She jumped at the chance of joining us for a day of tours, in the hope of a day off from the constant bollocks. She got a bit of a day off (I dealt with money discussions and tipping) but even with our presence the guide engaged in low level harassment, repeatedly telling her she was beautiful, asking about her relationship status and suggesting he was attractive. Really uncomfortable. I had a chat with him about his behaviour and asked for a new guide for the following day, but I am not sure he got it.
During the three days we were there, we ‘did’ our last temples, visited the Nubian museum and the old dam and high dam, both of which are impressive engineering feats. The Nubian museum is worth a visit. It is modern, well laid out and has good explanations of the interesting artefacts.
The first temple we visited was the Philae Temple, on a small island in the river. It used to be on a different island, until the high dam changed the water level and submerged it along with 70 other temples. Unesco, with the support of about a dozen countries, set about moving them. Moving huge buildings, that had been around for thousands of years.
The biggest of the temples moved by unesco was the last temple we visited, Abel Simbel. It is about 260km south of Aswan, on the banks of of Lake Nasser and, due to a combination of remoteness and dodgy security, means that until recently a tourists only way to get there was by joining a convoy of buses, escorted by armed police, leaving at 4.30 am. Old habits die hard and even though things have improved, most still leave at this ungodly hour.
J and I umed and arred about making the trek: three hours each way through the desert to see another temple. How good could it be??!!
We decided to make the trip, but buck the trend and leave Later, hoping to miss the crush, so we passed through the checkpoints before the desert road at about 11.30. The drive down is interesting enough, transiting through the crapy desert that looks like a build site that I know well and friggin hate, then through some more interesting stuff with strange rock formations, before hitting the shore of Lake Nasser.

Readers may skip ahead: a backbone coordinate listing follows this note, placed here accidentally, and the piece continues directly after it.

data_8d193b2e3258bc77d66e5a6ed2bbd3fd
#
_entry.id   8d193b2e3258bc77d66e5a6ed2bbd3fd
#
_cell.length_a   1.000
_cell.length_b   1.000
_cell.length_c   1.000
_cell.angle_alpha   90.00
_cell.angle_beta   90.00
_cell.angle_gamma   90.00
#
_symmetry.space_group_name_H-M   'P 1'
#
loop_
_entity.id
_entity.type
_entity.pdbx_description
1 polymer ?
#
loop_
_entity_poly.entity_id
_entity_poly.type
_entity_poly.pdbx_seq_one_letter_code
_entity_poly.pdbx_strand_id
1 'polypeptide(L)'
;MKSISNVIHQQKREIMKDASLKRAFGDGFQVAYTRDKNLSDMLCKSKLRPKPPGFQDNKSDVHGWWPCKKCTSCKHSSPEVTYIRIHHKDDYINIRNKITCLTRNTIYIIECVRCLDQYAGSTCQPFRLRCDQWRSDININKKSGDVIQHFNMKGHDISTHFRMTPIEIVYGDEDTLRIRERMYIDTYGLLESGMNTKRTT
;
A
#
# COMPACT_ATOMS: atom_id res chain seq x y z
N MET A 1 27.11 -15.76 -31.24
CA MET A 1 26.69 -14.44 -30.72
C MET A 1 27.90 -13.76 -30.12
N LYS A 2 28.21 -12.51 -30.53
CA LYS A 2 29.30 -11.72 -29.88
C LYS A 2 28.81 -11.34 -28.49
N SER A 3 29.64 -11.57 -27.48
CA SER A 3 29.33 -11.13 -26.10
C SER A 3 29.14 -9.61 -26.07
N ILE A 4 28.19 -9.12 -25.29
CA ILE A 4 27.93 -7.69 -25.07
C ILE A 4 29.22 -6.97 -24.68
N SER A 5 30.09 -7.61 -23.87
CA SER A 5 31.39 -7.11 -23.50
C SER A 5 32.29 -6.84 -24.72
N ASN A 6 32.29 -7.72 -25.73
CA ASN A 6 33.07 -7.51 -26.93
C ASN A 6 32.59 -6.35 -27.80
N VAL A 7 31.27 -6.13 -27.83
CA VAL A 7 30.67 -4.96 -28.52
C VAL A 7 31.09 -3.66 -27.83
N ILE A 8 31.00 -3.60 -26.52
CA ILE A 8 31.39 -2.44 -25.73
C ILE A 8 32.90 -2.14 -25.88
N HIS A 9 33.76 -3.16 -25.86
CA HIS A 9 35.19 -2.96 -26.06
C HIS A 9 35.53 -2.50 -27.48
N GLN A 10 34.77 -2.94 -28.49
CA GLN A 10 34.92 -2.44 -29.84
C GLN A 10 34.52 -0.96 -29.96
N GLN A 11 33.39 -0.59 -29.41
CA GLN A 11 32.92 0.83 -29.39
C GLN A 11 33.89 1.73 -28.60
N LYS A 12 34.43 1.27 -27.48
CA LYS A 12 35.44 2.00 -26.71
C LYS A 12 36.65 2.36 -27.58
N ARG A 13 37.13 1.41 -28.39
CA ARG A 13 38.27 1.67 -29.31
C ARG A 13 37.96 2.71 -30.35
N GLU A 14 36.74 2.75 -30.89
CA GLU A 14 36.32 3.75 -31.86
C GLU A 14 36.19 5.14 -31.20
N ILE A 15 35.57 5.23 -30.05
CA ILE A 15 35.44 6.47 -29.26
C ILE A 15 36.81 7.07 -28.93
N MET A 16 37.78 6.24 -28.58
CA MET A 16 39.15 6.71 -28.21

Was it worth it? Yup. The temple is incredible. There are two temples, both cut into the mountain, one was Ramses II and the other for his beloved wife, Neferteri His is absolutely massive. It has 4 statues outside, each 20m tall, then is cut into the mountain so precisely that the sun hits the statue at the back twice a year, once on his birthday and once on his festival day.
Ramses II was pretty much the Trump of his day. He made up legends to make himself look good. He wanted to be thought of as a God before he died, so built his temple far away from powerful priests that would resist such an enterprise. But he built some incredible buildings.
Our plan worked and we got to enjoy the place completely on our own…… less our guide, who wasn’t allowed in the actual temples. It was magical, wandering around these beautiful places with not even a guard to watch over us/bother us.